Once again, African Greys make excellent parents. I give a bean, corn, and rice mash, as well as as much corn-on-the-cob as the kids will eat, while they are in the nest. It is typical to consume two to three ears every day. Greys feed their young well. I unintentionally left five kids in a clutch in the nest for four weeks and discovered just a 20 gram difference between the eldest and smallest. This occurred twice with two distinct pairings. I usually pluck at no less than three weeks. I believe I would have been a basket case and pulled early if I had known there were five babies. There are instances when “ignorance is bliss.” Unless something is really wrong, I do not think African Greys discard eggs or mutilate babies.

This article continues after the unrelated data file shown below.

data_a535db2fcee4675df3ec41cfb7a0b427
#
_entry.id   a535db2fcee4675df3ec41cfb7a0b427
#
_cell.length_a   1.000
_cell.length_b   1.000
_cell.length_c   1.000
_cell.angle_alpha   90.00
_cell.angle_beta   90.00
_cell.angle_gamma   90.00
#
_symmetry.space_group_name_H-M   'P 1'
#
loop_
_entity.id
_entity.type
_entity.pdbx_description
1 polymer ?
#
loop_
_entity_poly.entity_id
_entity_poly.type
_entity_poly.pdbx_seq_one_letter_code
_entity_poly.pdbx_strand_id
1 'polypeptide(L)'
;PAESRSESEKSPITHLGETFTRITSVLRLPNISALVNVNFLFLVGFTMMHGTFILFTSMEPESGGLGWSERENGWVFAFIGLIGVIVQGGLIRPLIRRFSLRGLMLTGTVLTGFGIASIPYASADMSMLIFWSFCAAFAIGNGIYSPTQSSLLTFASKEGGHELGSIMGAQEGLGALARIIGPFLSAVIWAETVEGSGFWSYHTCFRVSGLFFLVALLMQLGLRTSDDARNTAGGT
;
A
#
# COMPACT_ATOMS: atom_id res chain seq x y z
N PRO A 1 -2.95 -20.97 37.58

With the passage of the WBCA, we have entered a new era of aviculture. At this point, I believe only time will tell, and we will learn from our errors. Many male African Greys who were formerly pets and devoted to their humans have not been good breeders throughout their infancy. Some hand-fed African Greys reared to be breeders do not fare as well as their wild counterparts. Parent-reared birds seem to be doing well at this point. I have a couple flights of approximately 18 hand-feds that are being raised to be breeders. I have flocked groups of four to six birds each flight. My three-year-olds are beginning to exhibit interest in other flock members. Flocking in groups seems to be a more effective way of generating domestic breeders. African Greys that were hand-fed and raised in pairs haven’t fared as well as I had intended. The men seem to have no idea what they are meant to perform. Perhaps they face the same uncertainty in the wild. It would be ideal if this were true. This has not been the case when releasing dark-eyed or young adult Greys from quarantine. For me, the birds have matured and produced as well as mature, imported birds. When considering the issues with captive-bred birds for breeding, it’s important to understand the “kind” we’re talking about. Ex-pets who have been hand-fed, or who have been hand-fed and raised for breeding, or who have been parent-reared.
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